Miliband says Labour 'will not forget' Bradford loss

Ed Miliband Ed Miliband has said both local and national factors were to blame for the defeat

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Ed Miliband has said Labour's defeat in last month's Bradford West by-election cannot be "dismissed as a one-off".

The Labour leader, who has promised to personally lead the inquest into his party's surprise defeat by Respect's George Galloway, met a group of 100 party supporters in the city.

He admitted his party had not been "engaged" enough in the community nor "understood" some of its problems.

Mr Galloway, expelled by Labour in 2003, won by more than 10,000 votes.

Labour had held the Bradford West seat comfortably in the 2010 general election and the defeat prompted questions about the party's campaign and Mr Miliband's ability to connect with sections of the electorate.

In the wake of last month's loss, the Labour leader said he would visit the city at the earliest opportunity to try to learn why voters had abandoned his party and how it could begin to regain their support.

'Dialogue'

Asked what he had learnt from Thursday's visit, Mr Miliband said people had voiced concerns about the record of the local council, in particular its attempts to regenerate the city centre and bring in new jobs.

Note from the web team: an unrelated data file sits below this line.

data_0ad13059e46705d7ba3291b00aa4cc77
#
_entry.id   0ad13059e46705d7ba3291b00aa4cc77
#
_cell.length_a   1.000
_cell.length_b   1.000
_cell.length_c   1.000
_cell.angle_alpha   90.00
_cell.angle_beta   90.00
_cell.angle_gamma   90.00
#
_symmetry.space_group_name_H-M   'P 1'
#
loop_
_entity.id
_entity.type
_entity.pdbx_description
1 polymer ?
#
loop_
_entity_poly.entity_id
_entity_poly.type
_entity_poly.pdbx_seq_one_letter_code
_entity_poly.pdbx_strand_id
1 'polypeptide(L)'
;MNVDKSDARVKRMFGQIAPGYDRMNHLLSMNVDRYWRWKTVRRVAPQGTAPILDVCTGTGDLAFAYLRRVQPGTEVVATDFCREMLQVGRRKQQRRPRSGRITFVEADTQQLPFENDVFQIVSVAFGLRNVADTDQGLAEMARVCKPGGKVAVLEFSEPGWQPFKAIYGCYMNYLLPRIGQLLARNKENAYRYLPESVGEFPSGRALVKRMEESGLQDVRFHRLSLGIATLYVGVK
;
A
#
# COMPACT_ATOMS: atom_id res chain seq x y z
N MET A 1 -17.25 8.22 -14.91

Foreign policy issues, particularly the then Labour government's support for the 2003 Iraq war, had also cropped up, he told the BBC.

Start Quote

We are not going to dismiss it as a one-off. There are issues here we have to take seriously and we will”

End Quote Ed Miliband

"Every constituency in this country must have a Labour Party engaged and understanding the community. That clearly did not happen in Bradford. We have to put that right in Bradford and have got to make sure that Labour is engaged with every community in every part of this country and every part of this region."

Mr Miliband said a number of Asian women had asked for a continuing "dialogue" with him on a range of issues and he would be returning to the city to speak to them again.

The defeat was partly blamed on disaffection among the large number of residents of Pakistani origin - especially women and young people - about the conflicts in Iraq and Afghanistan and Labour's economic policies.

"Labour is not just going to hope to move on from this and forget all about it," he added. "We are going to learn lessons from Bradford West.

"We are not going to dismiss it as a one-off. There are issues here we have to take seriously and we will."

Respect said it won the backing of all sections of the community and the party hopes to take seats on Labour-controlled Bradford Council at elections next month.

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